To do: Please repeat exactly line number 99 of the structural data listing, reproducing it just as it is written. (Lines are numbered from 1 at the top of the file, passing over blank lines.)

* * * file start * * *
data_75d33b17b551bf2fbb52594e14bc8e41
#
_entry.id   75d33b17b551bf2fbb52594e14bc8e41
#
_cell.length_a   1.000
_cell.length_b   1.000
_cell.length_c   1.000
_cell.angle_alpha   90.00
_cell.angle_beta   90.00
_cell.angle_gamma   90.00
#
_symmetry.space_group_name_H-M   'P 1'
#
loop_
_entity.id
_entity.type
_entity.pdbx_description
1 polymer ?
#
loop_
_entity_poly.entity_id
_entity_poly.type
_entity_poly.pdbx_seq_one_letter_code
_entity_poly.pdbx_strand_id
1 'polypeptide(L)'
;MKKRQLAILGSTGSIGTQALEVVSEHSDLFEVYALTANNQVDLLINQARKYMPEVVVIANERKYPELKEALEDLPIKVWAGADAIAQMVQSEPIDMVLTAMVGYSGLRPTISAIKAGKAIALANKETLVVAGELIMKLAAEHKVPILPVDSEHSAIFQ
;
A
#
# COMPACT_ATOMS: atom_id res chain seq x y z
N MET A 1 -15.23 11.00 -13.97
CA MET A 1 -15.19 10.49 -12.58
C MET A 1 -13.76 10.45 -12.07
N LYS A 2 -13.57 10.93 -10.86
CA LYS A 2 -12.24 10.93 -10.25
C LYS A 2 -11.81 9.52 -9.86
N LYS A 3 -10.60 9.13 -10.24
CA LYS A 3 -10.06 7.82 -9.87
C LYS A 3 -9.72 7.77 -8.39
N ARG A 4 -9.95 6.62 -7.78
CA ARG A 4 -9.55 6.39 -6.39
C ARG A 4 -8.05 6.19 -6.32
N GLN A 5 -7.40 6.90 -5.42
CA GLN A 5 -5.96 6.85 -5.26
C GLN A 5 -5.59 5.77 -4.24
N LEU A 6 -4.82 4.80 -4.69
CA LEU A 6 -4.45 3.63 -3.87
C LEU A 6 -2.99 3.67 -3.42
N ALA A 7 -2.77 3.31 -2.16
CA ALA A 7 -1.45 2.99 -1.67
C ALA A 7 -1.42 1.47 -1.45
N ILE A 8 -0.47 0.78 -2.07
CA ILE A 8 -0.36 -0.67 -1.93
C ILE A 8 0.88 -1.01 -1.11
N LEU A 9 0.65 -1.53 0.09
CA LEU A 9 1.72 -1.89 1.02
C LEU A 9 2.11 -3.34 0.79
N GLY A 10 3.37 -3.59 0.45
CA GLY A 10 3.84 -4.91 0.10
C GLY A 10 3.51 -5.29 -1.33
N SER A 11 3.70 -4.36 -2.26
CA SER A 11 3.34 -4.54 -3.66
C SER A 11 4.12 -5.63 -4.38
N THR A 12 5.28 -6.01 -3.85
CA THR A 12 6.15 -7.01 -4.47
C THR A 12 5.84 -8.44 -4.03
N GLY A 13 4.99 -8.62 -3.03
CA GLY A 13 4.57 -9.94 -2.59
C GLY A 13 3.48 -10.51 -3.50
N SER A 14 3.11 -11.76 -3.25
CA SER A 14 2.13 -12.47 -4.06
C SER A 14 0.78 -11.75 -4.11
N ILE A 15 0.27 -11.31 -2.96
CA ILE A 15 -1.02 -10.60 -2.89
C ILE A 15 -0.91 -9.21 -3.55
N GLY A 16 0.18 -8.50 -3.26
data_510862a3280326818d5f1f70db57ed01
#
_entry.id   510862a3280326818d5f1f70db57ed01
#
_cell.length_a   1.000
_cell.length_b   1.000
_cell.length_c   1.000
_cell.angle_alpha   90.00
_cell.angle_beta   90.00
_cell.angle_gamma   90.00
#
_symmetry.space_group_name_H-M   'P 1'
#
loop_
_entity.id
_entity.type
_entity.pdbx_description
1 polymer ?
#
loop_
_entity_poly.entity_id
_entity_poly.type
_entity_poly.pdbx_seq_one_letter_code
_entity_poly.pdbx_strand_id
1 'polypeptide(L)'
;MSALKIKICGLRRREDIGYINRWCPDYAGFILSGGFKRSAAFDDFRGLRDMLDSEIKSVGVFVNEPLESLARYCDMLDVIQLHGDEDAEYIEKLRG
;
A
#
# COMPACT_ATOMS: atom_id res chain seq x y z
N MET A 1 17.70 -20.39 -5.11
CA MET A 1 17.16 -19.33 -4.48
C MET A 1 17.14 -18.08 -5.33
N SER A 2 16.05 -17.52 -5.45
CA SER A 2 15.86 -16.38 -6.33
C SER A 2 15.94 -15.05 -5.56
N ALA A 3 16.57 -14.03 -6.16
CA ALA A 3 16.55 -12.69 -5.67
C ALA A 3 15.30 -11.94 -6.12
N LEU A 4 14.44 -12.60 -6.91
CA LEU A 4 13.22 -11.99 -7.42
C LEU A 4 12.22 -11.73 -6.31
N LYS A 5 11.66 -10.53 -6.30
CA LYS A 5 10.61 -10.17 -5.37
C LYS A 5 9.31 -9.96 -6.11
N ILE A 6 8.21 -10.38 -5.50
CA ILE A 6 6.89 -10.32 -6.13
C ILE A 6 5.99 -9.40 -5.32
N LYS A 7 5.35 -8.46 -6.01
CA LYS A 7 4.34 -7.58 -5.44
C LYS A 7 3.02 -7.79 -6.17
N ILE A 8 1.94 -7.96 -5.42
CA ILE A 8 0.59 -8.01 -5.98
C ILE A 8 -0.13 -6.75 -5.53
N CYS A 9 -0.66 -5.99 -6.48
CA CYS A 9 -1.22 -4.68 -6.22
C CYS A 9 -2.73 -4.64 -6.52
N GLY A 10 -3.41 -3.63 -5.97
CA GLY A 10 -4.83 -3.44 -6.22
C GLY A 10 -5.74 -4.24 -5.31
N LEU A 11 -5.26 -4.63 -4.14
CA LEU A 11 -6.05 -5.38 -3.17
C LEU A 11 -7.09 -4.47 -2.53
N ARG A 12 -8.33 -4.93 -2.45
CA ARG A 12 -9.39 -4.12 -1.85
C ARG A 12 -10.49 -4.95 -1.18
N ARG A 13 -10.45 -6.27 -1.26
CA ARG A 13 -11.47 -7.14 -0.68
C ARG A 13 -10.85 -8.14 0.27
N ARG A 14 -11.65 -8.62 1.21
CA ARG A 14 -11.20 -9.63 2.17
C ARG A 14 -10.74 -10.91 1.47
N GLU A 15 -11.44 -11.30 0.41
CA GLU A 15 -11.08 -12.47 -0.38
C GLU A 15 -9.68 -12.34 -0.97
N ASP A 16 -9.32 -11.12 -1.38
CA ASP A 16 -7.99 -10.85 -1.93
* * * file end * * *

_entity_poly.pdbx_seq_one_letter_code